Costs involved in selling your R1 million home
You'd expect to make some money when you sell your R1 million home but there are some costs you need to work into your budget before you spend that money. Some of the costs are uppermost in your mind, like the chunk of money you're going to pay the estate agents, and some are not so obvious.
This amount will have been written into the Offer to Purchase Agreement even before signing. Estate agents normally have a standard filled in figure of 7.5% (EXCL VAT) in the contract. Don't gladly accept this, even when the agent tells you that this is the commission recommended by the Estate Agency Affairs Board. It is negotiable and in some cases can be very negotiable. Make sure you negotiate an agreeable commission before signing the contract.
Using a home of R1 million as the example, this 7.5% is a hefty R75 000. Even if successful after haggling down to a 5% commission you need to make provision for the VAT component of this commission which adds another 14% to that amount or 0.7% to that hard-won 5% or another R7 000 on that R1 million home.
Legislation has just been implemented in Gauteng that requires estate agents to request a valid Electrical Compliance Certificate (ECC) on accepting a mandate to sell your home and even if you've slipped through the cracks this time, you'll still be required to provide one before the new owner takes transfer. Budget an amount of R3 000 for this privilege.
Local Council costs
The conveyancer will hold back an amount on behalf of the local council to cover rates, taxes and water and light. In some instances the council may reserve an amount to cover up to 6 months of services. Although this money does get repaid it is an amount that will be missing from that lump sum payment you're expecting.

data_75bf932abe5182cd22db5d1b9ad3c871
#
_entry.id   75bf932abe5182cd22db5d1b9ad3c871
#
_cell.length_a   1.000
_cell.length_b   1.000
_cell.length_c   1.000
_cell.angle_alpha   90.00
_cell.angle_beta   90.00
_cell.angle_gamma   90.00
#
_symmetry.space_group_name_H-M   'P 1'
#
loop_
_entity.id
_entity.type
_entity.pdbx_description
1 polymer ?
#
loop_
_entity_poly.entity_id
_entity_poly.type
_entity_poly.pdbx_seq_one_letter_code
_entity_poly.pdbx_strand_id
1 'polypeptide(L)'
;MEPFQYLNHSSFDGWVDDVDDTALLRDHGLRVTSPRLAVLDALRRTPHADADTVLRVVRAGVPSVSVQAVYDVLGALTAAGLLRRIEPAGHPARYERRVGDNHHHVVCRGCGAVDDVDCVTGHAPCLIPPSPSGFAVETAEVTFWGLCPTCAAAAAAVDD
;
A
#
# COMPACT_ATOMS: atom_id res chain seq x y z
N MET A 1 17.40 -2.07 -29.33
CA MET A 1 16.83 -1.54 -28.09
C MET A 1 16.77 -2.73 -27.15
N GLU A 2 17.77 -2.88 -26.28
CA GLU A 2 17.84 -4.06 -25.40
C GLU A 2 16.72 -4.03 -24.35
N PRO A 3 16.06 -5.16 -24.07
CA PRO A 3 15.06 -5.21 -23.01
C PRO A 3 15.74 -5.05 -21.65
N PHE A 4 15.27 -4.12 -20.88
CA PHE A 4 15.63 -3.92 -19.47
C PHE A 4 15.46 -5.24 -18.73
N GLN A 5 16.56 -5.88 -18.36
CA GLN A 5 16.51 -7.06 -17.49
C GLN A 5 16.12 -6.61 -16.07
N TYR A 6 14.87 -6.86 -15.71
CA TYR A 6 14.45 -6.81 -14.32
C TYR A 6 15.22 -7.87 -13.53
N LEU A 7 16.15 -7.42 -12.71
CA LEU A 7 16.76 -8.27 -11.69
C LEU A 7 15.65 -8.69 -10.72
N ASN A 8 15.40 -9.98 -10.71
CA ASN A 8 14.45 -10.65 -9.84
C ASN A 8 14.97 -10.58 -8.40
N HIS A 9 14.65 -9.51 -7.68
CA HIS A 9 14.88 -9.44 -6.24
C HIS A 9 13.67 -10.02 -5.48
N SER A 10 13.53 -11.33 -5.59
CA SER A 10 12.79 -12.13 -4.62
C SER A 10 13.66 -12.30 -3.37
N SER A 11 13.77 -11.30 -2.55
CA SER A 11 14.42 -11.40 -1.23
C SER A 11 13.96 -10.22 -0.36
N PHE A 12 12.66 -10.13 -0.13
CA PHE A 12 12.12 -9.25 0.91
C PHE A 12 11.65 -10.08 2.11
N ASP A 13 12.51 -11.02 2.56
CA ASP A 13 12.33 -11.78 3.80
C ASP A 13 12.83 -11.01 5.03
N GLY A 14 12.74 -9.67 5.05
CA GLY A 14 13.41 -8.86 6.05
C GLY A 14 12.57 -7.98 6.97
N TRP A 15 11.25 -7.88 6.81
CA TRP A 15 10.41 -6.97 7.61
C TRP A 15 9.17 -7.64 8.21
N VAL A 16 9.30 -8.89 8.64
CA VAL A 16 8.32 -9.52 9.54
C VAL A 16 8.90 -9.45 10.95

Banks will charge you a fee for the bond cancellation. This is in the region of R1 000. This will be deducted from the amount the bank repays you.
The banks have over the last few years also instituted some fine print that allows them to extract another amount when canceling your bond. You'll find that your bond agreement requires you to give the bank 90 days notice of cancellation. The penalty is called an interest penalty and is the total amount of interest that would be charged over the 90 days. This penalty is a pro rata rate over the 3 months but if your transfer does manage to go through within 2 months you'll be in for a shock to the extent of R10 000 on a R1 million home. The initial amount would have been around R25 000. This amount is not normally negotiable with your bank.
And more penalties
There is another penalty that most banks charge. This is a penalty for early bond cancellation. This normally applies in the first year and requires that you have the bond for more than a year before giving notice over and above the 90-day notice period. Some banks will be more lenient in waiving this penalty but even then will insist that you service the bond for a minimum of 3 months before cancellation and then also comply with the notice period. The waiving of this bond is normally linked to taking out another bond with the institution.
Remember to budget for the other costs. You have to leave those blinds behind unless you've specifically excluded them in the Offer to Purchase, so budget for some new ones. Things like moving, carpet cleaning, new blinds/curtains and furniture will all put a dent in your pocket. Budget from R4 000 to R50 000.
If your home was purchased in a legal entity other than your private name, you'll have to cough up for Capital Gains Tax (CGT). Even if purchased in your private name, be prepared to make provision for this tax if your profit on selling is more than R1 million. Depending on the method used to calculate your base cost this might be anywhere up to 10-15% of the profit.
As can be seen by the above, you might have to budget for upwards of R100 000 just to sell your R1 million house, so before hitting the Caribbean with the proceeds, do your sums carefully.
Article by : Dave Welmans - (www.thepropertygame.co.za)